The day after the budget, what kind of a budget is it, for the media?
For Hindustan Times, it is NDA’s “final budget”; The Indian Express can’t decide between the “last budget,” Goyal’s “debut budget” and “interim budget 2019-20,” while The Times of India says a “budget that was interim only in name.”
The Hindu, The Economic Times and Business Standard, however, don’t depart from convention: “interim budget” they insist, although ET, like TOI, clarifies that there was “nothing interim about it” with a central income transfer scheme and “tax cuts.”
So much for the niceties over definitions.
What did the media make of the Modi government’s 2019-20 budget?
The newspapers all agree with Swaminathan S. Anklesaria Aiyar: “This is the mother of all election budgets”, (ET page 1).
The headlines reflect this conclusion in different ways. For once, The Hindu let’s its hair down to imitate The Telegraph with its two word headline: “Sop Opera.”
Express puns on one of the budget’s major offerings: “Directed Benefit Transfer” — a support scheme for farmers.
The pink papers combine economics with politics: “Budgeting for votes” (BS) and “Modi begins vote count” (ET). HT prefers “Interim Budget, Final Pitch.”
“20,19…Modi goes full steam” is TOI’s headline with “tea” in bold red. It can be understood only by reading the opening sentence of its report: “Finance Minister Piyush Goyal…served out sops …with a sense of purpose you normally witness at railway tea stalls.”
Newspapers highlight three key elements of the poll budget. Here’s The Hindu: “With a keen eye on the election, the interim Budget 2019-20 contained elements…aimed at benefiting three major segments…farmers, informal sector workers and salaried tax payers.”
HT sums it up as, “Combining a report card of its past performance and a political economy manifesto for future…” while BS writes, the FM “made a strong pitch for the re-election of the National Democratic Alliance government.”
To “crunch” and “tease out the Budget details and their implications,” ET boasts a 16-page “Power Packed Special Budget Edition” — the longest for any newspaper. BS devotes 11+ pages while the mainstream papers keep it shorter between 5 to 6 pages.
Express and ET analyse the budget’s politics on page 1. “After tri-state loss BJP get new talking points for election campaign.” IE considers the budget in the context of BJP’s recent electoral setbacks and “PM treads middle path on populism” looks at his balancing politics with fiscal prudence (ET).
IE has a provocative take on the direct cash transfer to farmers. In the report “Rs 6000 farmer payout: won’t cost much but won’t mean much either,” Harish Damodaran asks, “Work out the basic arithmetic of farm’s expense…” — “….the annual Rs, 6,000 payout, an average of Rs 16.40 a day, doesn’t add up to much.”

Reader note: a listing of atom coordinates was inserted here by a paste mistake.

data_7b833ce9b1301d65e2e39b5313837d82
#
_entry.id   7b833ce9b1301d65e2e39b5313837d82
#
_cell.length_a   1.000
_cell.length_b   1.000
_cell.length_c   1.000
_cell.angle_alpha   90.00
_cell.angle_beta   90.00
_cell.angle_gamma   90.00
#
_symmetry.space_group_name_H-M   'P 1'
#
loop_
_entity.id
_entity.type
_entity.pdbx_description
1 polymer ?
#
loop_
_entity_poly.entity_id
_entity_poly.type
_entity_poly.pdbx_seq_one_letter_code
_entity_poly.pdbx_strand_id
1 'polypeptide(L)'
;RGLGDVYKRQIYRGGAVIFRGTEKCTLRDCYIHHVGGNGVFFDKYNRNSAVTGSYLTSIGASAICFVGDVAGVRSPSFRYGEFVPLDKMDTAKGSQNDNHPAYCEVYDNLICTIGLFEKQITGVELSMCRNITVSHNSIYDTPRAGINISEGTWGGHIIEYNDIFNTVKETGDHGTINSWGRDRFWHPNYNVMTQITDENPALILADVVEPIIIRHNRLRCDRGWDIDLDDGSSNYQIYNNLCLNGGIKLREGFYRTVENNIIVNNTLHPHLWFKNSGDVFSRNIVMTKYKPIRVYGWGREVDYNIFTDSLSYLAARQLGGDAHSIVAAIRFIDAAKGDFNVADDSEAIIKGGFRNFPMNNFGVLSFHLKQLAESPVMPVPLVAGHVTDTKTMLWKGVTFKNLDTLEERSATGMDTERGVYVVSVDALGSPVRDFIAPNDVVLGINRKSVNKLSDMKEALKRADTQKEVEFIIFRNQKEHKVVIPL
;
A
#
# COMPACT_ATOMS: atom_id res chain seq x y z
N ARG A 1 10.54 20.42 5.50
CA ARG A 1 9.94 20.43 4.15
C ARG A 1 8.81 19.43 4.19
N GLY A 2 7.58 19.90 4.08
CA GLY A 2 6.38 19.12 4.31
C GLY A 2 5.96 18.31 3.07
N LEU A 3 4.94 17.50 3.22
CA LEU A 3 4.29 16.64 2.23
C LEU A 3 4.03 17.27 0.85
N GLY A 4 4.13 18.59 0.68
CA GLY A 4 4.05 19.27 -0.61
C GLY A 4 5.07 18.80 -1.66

In a similar vein, Hindu’s “Not really bullish on native cow breaks” says Goyal’s Rs 750 crore allotment for cow development is less than it first appears to be: “the (budget) outlay was… the revised estimate for 2018-19…” When it came to funds for 2019-20, it was “only Rs 302 crore, nearly the same as the original allocation of Rs 301.5 crore in last year’s budget.”
“The fiscal deficit missed again” bother BS and ET which think that what the FM called a “glide” was a “slip” (BS).
However, opinion on the budget is largely favorable — at least in the newspapers’ own editorials, barring The Hindu.
ET doesn’t have an opinion today: it leaves that to economic experts like C. Rangarajan, Bibek Debroy and Jahangir Aziz.
In “Shopping for votes,” The Hindu writes Goyal’s budget “must rank as one of the most politically expedient… the country has seen.” However, almost in spite of itself, it adds, “there is no denying that a lot of thought has gone into identifying and targeting the sections… that are in distress.” Its worry: whether it is “correct…so soon before elections, to write into the statute books proposals that are permanent.”
HT’s “Interim Budget: a statement of BJP’s intent” says that the budget works and wins on two important counts: its direct tax provisions “because most commentators analyzing the budget are salary-men” (men?) and, two, “the first 48 hours matter. This budget has managed to create a good first impression… the markets are happy.”
TOI agrees with HT. In “Smart Populism,” it writes, “This budget evokes a positive mood as it boosts sentiments.” On a cautionary note, it adds: “it’s troubling when an interim budget commits to a large expenditure thereby squeezing fiscal space for the next government.”
In “For the campaign,” Express believes that the budget tries to “wrest back the political initiative” with its “targeted interventions…. aimed at three key constituencies which have been visibly unhappy…” — farmers, the unorganised sector and the middle class.
Last word to BS: “Controlled hand-outs” says, “As pre election budgets go, Goyal’s ‘isn’t too bad’… A pause in fiscal correction is tolerable…”
However, while it recognises that it is “hard to argue against hand outs to distressed or generally disadvantaged sections…” it highlights that these are at the cost of other existing welfare measure: MGNREGS “gets less next year…” so do Ujjwala (LPG connections for the poor), Swachh Bharat, etc.
An interesting sidelight: Hero Homes and Magic Bricks have front page advertisements in TOI: clearly the real estate sector, said to be one of the beneficiaries of the Union Budget, is already happy.
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